A Great(ish) Interview with Great Falls

Abrasive and prickly purveyors of violently noisy hardcore, Great Falls (featuring our own Shane Mehling on bass, alongside guitarist/vocalist Demian Johnston and drummer Phil Petrocelli, names you might recognize from Kiss it Goodbye, Jesu, Playing Enemy, Undertow, amongst others) have a new album out entitled The Fever Shed. Hit the big orange arrow somewhere below and you can have it peel the paint off the walls of whatever asylum you’re presently rotting in. And if that doesn’t do the trick, maybe reading the word salad rally between myself and maestro Mehling will be the cure that ails all your decorative wants and needs? Or maybe a simple helping of metallic vitriol and turbulent snark is fine and dandy by you?

Has Great Falls played Great Falls, MT yet? If so, what does Great Falls think of Great Falls and vice versa?

There is another Great Falls, you know. Don’t leave those proud Virginians out of this. But we’ve never played there, though I’ve passed through and there’s a little hill that when you drive over it really fast you catch some air and they call it “Tickle Tummy.”

The Deciblog has gone through so many different format changes and, as a result, I have no clue if any of the previous mentions of the band are still accessible. So, can you give us a bit of an update on what’s been going on recently? What’s been the most recent and most entertaining GF related story you can colour this interview up with?

Well, we did a split with Thou doing Shellac covers and we’ve recorded other music before that and we’re all super fucking boring. You know the King of the Hill intro where it’s just four guys standing around drinking beer? Well, imagine there were only three of them and one’s not drinking. That is the kind of delight and amusement you can expect from us.

Word on the street and judging by the stream that’s included, you have some new goodies set for release. What can you impart upon us about this material?

It’s called The Fever Shed. It’s eight songs, we recorded it about a year ago and according to Noisey, it is the most focused and interesting release in our long discography and may well signify a watershed moment in our career. No wait, they said that about the new Kylesa.

Is there anything notably different about how this material was written or recorded when compared to past records and creative processes?

This is really the first fully cohesive record we’ve done, where all the songs were written from scratch by the three of us and were all meant to work together. In a lot of ways it feels like a debut record, and for a lot of other people it will seem like a debut record since they’ve never heard of us before.

Is there a particular lyrical theme or concept to this collection of new tunes?

The lyrics are a huge bummer and super personal, so it’s probably better just to grab the lyrics sheet and read along with Demian as he screams his terrible life.

In listening to and being a fan over the years, I think it’s fair to say GF is a band that doesn’t sit still or employ blinders to possibility (i.e. the RoboCop cover). How would you characterise the new stuff vs. the old stuff?

Huh, I don’t know ‘cause we’re a pretty punk rock band in the sense that so far we haven’t had any freelance sitarists show up and KRS-One isn’t throwing down any rap verses for us. Everything on the record is just the three of us making noise with our instruments so we’re not exactly trying to show Porcupine Tree how it’s done or whatever. But Demian and I did do an experimental noise band for years, and Phil has a long history with remixes and audio manipulation so maybe those sensibilities somehow bleed a little more into the newer songs? Or maybe it all sounds the same and you were just being nice.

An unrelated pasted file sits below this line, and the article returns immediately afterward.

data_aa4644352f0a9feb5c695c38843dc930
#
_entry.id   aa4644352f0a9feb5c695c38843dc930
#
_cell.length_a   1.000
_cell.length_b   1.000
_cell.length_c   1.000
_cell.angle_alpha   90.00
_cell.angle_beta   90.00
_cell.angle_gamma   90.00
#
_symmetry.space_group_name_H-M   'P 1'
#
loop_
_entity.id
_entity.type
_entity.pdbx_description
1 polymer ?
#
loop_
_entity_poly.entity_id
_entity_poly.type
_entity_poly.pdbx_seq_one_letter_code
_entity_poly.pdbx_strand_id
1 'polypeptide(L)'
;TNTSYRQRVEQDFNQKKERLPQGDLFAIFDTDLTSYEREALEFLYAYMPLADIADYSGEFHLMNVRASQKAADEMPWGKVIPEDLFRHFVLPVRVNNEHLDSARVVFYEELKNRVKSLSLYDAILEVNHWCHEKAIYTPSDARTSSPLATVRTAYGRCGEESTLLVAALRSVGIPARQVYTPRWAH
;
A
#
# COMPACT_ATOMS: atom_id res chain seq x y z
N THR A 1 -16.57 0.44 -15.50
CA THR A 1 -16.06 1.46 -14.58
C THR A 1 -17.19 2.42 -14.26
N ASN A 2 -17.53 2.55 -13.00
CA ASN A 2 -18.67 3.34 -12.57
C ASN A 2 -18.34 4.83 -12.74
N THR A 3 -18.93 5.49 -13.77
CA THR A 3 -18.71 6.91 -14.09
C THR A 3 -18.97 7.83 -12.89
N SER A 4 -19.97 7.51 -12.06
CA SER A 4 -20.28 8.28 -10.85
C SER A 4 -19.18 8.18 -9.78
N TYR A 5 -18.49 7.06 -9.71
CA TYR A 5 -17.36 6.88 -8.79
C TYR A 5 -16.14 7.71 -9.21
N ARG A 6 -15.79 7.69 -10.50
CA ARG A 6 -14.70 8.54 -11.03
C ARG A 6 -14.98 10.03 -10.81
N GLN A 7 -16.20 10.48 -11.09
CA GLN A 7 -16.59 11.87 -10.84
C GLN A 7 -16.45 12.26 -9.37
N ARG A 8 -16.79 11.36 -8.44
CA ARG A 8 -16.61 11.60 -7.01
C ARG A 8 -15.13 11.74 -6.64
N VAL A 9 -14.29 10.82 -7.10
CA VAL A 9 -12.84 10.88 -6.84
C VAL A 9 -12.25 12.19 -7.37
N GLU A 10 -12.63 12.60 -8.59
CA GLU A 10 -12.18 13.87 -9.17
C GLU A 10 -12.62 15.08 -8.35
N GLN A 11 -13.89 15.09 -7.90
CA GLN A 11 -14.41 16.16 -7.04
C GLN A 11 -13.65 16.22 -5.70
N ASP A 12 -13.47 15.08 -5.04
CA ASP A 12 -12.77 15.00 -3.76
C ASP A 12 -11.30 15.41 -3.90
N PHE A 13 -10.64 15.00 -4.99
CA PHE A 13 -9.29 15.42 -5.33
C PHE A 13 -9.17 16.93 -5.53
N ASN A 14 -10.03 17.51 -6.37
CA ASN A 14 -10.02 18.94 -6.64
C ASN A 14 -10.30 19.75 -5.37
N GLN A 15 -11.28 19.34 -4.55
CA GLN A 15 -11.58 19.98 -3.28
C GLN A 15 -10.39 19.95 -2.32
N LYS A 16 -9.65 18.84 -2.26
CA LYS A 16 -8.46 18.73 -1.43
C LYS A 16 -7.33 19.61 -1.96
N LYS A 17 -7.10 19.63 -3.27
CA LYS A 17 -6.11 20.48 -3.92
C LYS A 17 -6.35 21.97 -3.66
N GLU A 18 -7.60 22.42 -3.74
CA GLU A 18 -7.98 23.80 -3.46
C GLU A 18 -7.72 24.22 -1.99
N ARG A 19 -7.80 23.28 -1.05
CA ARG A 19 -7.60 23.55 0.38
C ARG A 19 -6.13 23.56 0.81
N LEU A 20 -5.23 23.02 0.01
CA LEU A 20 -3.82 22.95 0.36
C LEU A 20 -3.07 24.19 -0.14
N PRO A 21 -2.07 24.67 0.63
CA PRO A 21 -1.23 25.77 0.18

And what about that RoboCop cover anyway? How did that come about and have there been any notable reactions? Any plans for more covers from the real golden age of cinema? Maybe an EP of renditions of 80s action favourites?

We did it because Managing Editor Andrew Bonazelli needed a soundtrack for his killer book DTV and that was just something we thought we could pull off. Graf Orlock’s Predator theme is far superior to what we did. And I think maybe five people total have ever listened to it, but it’s free on our Bandcamp so anyone can download it and give us their notable reactions whenever they’d like. We talk about doing more weird shit like that all the time but we barely have time to write our own wicked tunes.  

You guys are all what would, could and should be considered “veterans” of this extreme music business. For yourselves, what keeps you going and the fires stoked when you consider the lack of financial wheel spinning, real-life responsibilities, the disappearance of all the old groupies and all the loading in and out?

Loading in and out. Fuck. I have been hauling an 8X10 for years now with only one wheel on it, so that shit sucks even worse for me and my poor bandmates. And maybe that’s a good metaphor for all this, because we do put a ton of time and care into the music but we’re just super lazy and awful in every other aspect. And yet we still get to play shows with great bands and occasionally someone will buy a record or say nice things to our faces. Simply getting to talk to a pro journalist like yourself is all the stoking we need.

Anything you’d like to add that you feel needs mentioning?

If you’re a band on social media and someone follows you and you send a message trying to upsell them on buying your music or merch or anything, then you deserve to have all your instruments thrown into the gutter.  



1 Comment